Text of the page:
Decentralized Renewable Energy Systems Will Make Us Less Vulnerable to Hurricanes

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AOL Energy

It was stunning to see just how fast Sandy shut down the northeast's electrical systems, leaving people powerless in more ways than one. The storm's flip of a switch effect was because our electrical generating systems are so centralized.
Not one to mince words, Governor Cuomo called New York's electrical system "archaic and obsolete." "The utility system we have was designed for a different time and for a different place," he said, it "is a 1950s system. We're going to have to look at a ground up redesign."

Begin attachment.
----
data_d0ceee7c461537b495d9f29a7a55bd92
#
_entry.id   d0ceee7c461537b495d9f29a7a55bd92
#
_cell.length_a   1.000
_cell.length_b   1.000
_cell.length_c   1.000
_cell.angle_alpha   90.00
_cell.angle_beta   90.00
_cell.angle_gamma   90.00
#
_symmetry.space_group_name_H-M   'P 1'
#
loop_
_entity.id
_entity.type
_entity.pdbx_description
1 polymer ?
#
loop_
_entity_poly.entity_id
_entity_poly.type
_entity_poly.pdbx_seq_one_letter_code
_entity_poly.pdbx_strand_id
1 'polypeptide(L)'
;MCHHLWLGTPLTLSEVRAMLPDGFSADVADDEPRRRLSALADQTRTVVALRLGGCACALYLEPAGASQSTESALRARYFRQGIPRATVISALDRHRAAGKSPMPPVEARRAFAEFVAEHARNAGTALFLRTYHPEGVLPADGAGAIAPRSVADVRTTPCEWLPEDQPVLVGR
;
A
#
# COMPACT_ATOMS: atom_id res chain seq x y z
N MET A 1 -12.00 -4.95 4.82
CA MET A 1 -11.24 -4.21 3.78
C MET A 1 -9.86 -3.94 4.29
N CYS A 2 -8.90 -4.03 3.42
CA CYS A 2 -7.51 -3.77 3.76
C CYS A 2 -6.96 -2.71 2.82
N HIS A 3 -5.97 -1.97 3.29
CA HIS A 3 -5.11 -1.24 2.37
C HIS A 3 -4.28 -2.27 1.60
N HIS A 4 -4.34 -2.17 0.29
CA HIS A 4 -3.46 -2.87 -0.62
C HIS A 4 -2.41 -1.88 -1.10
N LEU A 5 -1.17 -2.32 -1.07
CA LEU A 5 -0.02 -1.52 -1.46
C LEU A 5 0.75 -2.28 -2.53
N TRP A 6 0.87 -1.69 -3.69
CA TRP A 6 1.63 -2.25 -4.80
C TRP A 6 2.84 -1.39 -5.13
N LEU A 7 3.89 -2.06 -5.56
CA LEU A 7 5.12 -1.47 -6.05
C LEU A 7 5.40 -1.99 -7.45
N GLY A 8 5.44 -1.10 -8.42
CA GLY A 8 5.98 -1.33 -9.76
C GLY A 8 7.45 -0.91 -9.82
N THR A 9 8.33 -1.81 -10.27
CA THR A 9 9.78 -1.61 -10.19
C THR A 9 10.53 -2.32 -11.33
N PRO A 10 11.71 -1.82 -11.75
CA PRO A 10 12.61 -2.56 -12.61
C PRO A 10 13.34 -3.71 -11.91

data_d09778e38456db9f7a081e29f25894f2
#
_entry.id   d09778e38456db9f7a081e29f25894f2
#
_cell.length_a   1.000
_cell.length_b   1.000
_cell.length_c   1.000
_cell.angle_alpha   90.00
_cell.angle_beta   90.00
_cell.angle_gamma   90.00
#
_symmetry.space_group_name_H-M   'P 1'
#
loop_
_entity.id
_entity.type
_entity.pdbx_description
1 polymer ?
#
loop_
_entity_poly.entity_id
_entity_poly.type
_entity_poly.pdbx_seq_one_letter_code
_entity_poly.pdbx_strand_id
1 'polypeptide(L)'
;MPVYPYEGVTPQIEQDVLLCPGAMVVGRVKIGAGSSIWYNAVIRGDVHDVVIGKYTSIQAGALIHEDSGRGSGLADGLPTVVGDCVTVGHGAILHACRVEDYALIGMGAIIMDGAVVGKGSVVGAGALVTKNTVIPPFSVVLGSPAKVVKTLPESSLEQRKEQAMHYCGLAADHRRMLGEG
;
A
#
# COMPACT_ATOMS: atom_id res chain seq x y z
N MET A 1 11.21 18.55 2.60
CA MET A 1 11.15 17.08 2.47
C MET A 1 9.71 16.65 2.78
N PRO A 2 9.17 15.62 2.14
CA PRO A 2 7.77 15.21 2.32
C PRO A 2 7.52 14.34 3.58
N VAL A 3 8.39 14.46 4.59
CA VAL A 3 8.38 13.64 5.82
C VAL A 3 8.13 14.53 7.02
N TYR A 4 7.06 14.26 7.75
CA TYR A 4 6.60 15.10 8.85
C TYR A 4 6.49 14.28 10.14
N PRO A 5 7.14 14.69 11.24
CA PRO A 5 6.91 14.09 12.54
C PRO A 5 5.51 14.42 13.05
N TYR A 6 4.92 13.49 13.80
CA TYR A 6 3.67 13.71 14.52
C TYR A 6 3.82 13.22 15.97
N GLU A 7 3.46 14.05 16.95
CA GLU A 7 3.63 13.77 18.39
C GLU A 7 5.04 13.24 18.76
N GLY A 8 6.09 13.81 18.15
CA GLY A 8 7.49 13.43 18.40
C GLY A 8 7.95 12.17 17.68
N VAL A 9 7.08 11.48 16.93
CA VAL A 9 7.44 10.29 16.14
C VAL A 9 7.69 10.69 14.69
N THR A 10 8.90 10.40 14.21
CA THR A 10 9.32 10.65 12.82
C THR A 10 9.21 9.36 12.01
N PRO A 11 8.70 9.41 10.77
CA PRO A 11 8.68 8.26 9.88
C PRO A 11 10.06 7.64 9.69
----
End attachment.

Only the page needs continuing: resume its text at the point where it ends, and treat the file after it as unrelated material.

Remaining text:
The Governor is right. When the earthquake and tsunami hit Japan last year, nuclear power plants broke open, unleashing devastating damage. The wind farms in Japan, however, survived and helped with energy shortfalls. Many gas stations in New York had tanks brimming with gasoline. The problem, in part, was the pumps didn't work. If each station was powered by solar, which can easily be done, those pumps would have helped to break the Sandy gas shortage.


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